The risk it seems is that we may step away from a worthy aim. The risk is that we might give up too soon for fear we might fail in our pursuit of something good. How do we then prevent giving up virtue? The key is to clearly examine our goal to discover if it is truly good. For even if the aim is wrong—maybe not the right thing to do in this moment, or in this way—then as long as if it was a good thing to try, then the pursuit was worthwhile, then we were indeed engaging our time and energy and resources towards worthwhile ends. So now, when I endeavor to begin some new campaign of life, I'll ask myself less if what I am about to do is the right thing to do, and more if it is a good thing to do. For then, even if I fail, I will succeed. And if I discover later that this thing is indeed not good, not of virtue, not in the pursuit of the well-being of thinking creatures, then I will stop at once, and direct my time, energies, and resources towards better ends. And I will do so without much regret for lost time, wasted energy, or expended resources; as I am always one who seeks at least to use these well, even if I don't always quite get it right.
Exploring, not searching...
I had an interesting conversation with someone yesterday—a Christian friend—who commented that he thought I was "searching" for something... Skeptics hear this a lot, don't we? Believers who suggest we—the unbelievers—are somehow lost and seeking after something. Of course, the "something" they suggest is always the very thing which they have already found—and which they think we too will find if we only try hard enough. It is an annoying thing for them to suggest, as it belies their vain conviction that they've the only answer which everyone else is looking for. I didn't give my friend a very good response, mostly ignoring his suggestion that I was on a quest which should only end well if I wind up at his truth, and instead I simply moved the conversation on to another topic. But I have been thinking about it. And I think I have now got something better to say.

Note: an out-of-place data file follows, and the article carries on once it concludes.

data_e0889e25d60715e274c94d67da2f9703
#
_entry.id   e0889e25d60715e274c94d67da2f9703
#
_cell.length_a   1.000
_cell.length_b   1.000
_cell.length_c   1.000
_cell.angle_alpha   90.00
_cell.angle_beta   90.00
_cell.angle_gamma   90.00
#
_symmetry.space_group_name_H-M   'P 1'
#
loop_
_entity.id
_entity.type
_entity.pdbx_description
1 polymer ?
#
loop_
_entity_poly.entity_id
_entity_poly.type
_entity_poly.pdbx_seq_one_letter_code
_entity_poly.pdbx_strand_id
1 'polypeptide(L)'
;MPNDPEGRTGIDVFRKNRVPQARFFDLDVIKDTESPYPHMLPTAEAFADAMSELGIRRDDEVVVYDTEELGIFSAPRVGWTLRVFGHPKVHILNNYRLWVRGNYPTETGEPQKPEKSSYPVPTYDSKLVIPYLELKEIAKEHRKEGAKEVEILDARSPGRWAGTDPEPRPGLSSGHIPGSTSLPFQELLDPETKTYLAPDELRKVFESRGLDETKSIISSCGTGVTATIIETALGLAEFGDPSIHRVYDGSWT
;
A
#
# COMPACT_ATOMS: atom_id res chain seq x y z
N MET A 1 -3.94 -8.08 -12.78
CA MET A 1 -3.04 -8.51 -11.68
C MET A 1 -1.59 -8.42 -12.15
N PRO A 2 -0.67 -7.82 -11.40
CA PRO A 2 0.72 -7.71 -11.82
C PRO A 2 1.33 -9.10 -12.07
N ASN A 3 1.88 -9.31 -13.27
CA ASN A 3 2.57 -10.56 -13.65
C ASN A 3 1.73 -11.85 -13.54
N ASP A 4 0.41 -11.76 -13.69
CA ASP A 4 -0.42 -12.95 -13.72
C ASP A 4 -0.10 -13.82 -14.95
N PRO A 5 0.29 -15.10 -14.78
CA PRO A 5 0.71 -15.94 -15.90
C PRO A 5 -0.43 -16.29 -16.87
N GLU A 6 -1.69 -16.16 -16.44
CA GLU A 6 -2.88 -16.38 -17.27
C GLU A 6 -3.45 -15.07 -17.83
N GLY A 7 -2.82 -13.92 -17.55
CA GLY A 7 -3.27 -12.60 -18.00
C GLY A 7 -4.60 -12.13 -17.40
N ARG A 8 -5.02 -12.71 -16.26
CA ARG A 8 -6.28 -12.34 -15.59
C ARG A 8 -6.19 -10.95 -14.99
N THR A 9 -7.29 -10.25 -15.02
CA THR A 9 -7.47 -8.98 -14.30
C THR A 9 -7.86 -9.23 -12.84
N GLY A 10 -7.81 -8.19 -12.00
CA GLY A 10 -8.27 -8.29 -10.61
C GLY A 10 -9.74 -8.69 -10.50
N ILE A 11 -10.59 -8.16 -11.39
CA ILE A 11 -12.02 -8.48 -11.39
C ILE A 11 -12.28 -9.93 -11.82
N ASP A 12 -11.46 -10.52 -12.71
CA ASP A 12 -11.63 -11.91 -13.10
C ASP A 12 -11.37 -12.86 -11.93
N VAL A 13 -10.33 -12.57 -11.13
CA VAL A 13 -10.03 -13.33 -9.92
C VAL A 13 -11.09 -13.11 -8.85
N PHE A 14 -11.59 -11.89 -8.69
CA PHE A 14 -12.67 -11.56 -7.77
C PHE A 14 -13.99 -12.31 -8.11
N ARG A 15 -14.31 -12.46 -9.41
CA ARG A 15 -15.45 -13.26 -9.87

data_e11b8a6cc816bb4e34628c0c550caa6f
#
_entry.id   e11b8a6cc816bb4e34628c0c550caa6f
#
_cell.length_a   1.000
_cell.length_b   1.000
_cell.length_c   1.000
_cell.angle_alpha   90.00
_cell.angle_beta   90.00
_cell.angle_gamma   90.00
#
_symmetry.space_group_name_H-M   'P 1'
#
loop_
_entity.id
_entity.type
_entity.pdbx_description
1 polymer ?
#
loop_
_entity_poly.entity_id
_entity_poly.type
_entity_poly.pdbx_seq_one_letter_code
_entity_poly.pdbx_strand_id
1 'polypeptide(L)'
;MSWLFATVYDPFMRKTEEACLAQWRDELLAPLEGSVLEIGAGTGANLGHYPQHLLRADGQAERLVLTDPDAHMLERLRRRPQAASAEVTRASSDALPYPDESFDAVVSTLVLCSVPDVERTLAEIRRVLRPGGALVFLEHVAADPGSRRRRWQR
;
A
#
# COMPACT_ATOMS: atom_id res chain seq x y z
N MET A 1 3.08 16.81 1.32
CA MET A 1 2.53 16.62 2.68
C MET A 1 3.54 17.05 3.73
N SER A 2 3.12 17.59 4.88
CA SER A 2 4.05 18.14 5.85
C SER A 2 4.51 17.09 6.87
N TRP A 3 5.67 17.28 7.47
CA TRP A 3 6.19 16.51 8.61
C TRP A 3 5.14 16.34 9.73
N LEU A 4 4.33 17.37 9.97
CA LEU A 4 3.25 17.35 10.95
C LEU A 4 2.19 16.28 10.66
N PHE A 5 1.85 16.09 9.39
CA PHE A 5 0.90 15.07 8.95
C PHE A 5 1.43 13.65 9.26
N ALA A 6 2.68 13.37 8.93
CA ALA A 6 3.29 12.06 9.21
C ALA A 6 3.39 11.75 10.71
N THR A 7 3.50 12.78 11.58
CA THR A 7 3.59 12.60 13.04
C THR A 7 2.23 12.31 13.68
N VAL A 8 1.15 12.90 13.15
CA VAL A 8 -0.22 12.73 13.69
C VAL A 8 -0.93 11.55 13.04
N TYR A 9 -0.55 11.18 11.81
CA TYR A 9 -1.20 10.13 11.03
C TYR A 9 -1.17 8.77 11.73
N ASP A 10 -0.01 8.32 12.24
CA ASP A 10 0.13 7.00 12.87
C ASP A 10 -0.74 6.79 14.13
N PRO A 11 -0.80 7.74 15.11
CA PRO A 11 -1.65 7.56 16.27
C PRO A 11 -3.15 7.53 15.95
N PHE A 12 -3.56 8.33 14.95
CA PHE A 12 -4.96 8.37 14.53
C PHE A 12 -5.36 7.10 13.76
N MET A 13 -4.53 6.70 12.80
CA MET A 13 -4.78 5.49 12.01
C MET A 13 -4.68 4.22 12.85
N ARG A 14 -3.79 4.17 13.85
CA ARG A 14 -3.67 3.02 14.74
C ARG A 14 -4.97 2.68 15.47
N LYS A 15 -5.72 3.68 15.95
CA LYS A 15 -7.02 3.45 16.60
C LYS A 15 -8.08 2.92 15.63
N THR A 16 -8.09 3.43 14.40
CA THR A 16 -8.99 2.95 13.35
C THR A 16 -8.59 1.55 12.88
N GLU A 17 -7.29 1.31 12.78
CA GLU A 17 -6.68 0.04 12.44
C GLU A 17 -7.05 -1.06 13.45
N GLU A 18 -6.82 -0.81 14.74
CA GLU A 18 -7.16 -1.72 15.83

The next time someone suggests I am "searching" for something I am going to respond that I'm not really searching as much as I'm simply exploring. I am not trying to find anything in particular, but instead am just enjoying the act and process of moving around in new territory, for the sole purpose of finding what I didn't know was there. I am hoping to expand my horizon. I'm not "searching" for anything in particular...though I'm genuinely interested in finding anything that is interesting or true. And as for finding...I've found a lot. As for finding something of meaning...I've located some of that too. Let me tell you briefly about that.